Paulose to the Slaughter

In what may have been a first for a Minnesota public official soliciting media attendance at a press conference in a public building, US Attorney Rachel Paulose’s staff announced prior to the start of her Monday press conference that Ms. Paulose would NOT be taking questions off the topic of her indictment of 25 people in a prostitution ring.

Say what? No other questions? Did we just move to Uzbekistan? Not even George W. Bush has been so clueless as to dare admonish the press corps to avoid questions he might find uncomfortable. (Of course until his approval ratings cratered the boys and girls on the White House bus were thoroughly self-admonishing.)

Obviously Paulose, stepping out of her double secret probationary sanctum for the first time since it was confirmed that yes indeed her predecessor, Tom Heffelfinger, was on a list of US Attorneys considered for firing, and only two days before her friend, the equally fresh-faced and unworldly Monica Goodling, was scheduled to testify before the House Judiciary Committee didn’t want her photo op ruined. She collared some pimps and she was orchestrating credit for herself. Control was being exerted to prevent some no doubt Democrat-voting media twit from jostling her tiara with a biased question about, you know, how in the hell did she get her job?

And if it weren’t for KARE-11’s Scott Goldberg, followed by MPR’s Elizabeth Stawicki and KSTP’s Dana Benson, she might have pulled it off.

Goldberg ran back the clock on his tape of the press conference and clocked 27 minutes before the gathered media shifted from dutiful inquiries into the prostitution bust and he jabbed at what he refers to as “the elephant in the room”, namely the details of Ms. Paulose’s
ascension and her connection to the gross politicization of the nation’s US Attorney system by stunningly inexperienced, fresh-faced ideologues operating on orders from … ? (Read Goldberg’s account of the experience on his blog. And do note the role and retrograde constitutional thinking of attorney and Powerline blogger, Scott Johnson.)

Goldberg writes:

“I apologize for breaking decorum,” I said. “But Monica Goodling is testifying Wednesday in front of the House Judiciary Committee. Is there anything you’re willing to share? Any thoughts you have about her testimony — whether your name will come up, and if so, whether we’ll learn anything about your appointment to this office?”

She declined to answer, which, certainly, is her right.

Just like it was a reporter’s duty to ask.”

Not to go all grand and macro on you, but in a well-functioning democracy with a courageous press, public officials don’t get away with red-lining embarrassing questions. Hollywood stars pull that stuff, and get away with it until they jump Oprah’s couch. But US Attorneys are not supposed to be accorded pampered, protected Hollywood star treatment by the press, even if they are so delusional they think they deserve it.

The elephant in the room should have been the local press’s first question to Paulose.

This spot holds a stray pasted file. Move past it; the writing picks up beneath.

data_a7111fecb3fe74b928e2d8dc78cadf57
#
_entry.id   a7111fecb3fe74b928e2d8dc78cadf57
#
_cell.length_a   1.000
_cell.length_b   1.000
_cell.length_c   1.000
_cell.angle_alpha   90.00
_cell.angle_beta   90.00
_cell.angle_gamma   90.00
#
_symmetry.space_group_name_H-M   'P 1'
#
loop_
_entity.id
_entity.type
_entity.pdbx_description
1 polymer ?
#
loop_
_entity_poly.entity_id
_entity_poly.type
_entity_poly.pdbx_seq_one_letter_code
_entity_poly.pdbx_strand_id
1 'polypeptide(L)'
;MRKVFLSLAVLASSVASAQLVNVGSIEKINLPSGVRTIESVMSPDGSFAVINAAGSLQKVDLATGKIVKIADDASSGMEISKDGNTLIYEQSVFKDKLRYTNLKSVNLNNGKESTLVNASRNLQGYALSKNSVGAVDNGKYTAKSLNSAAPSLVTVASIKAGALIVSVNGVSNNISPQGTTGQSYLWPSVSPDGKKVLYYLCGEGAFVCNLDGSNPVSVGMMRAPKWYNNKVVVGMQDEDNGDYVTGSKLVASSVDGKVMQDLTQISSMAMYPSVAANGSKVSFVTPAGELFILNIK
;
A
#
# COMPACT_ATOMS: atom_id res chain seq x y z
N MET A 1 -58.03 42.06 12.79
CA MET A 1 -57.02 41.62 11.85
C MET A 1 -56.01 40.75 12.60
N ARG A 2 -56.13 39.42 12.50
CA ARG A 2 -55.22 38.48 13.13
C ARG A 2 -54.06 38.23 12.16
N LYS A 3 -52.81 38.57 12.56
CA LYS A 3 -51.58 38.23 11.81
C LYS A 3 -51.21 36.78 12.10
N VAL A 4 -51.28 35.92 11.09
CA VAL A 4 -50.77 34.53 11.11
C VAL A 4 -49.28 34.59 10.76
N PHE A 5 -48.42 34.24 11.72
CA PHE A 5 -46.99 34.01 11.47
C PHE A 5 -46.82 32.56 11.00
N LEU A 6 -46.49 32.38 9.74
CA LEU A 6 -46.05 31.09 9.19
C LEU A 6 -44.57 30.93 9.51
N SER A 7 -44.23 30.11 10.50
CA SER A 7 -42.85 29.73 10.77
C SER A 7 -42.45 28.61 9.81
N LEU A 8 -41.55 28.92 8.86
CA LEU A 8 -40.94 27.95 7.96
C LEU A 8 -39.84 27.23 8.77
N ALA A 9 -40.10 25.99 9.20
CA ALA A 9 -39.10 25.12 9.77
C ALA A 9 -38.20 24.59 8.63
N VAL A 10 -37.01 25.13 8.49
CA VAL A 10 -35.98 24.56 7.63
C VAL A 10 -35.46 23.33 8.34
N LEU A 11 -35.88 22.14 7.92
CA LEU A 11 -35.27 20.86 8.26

In fairness to Goldberg, before poking Paulose’s elephant he asked her what was up with her making a point of noting that the perps running the prostitution ring were illegal aliens? Last time he checked it was a crime to run a flock of hookers whether you had a green card or not. (As it was explained to me, this question threw Ms. Paulose off-script enough that she at first denied making a point of their immigration status … until it was pointed out to her that it was right there in the info packet her people handed out to the press.)

I asked Goldberg if Paulose and her team hung around for a few minutes after the official event wrapped and, you know, maybe did a little informal press mingling, something that is fairly natural with law enforcement types.

“Not really. In fact the way the room was set up there was a door right behind here. She entered from there and left through it pretty much as soon as she was finished.” Dick Cheney would be proud.

Goldberg did a few of these pressers with Tom Heffelfinger, all of which he describes as, “more in line with what you’d expect.” With Heffelfinger there was also none of the over-the-top security with the press being met for Paulose’s news conference at street level and escorted both up to the audience with her and then back down and out again when it was all over. (I gotta check this out, but I thought the Federal Court House was a PUBLIC building, not some princess’s private castle.)

There was, says Goldberg, “an overall weirdness” to the event.

“What’s the difference in working with Heffelfinger and Paulose? Well, for starters, one was accessible and the other isn’t,” he says. “Heffelfinger’s relations with the press were fairly cordial. But then he was seasoned. He was a professional.”

KSTP’s Bob McNaney, who with the Strib’s Nick Coleman, has been the glowing exception to the generally lax rule of coverage of Ms. Paulose couldn’t break off from another assignment to attend the prostitution
ring ceremony. And he regrets that.

“Its like throwing blood in the water man,” he said a few days later. “Blood in the water and the sharks are circling.”

McNaney and KSTP’s attorneys filed an FOIA request for all of Paulose’s e-mails and were initially denied. But they have persisted.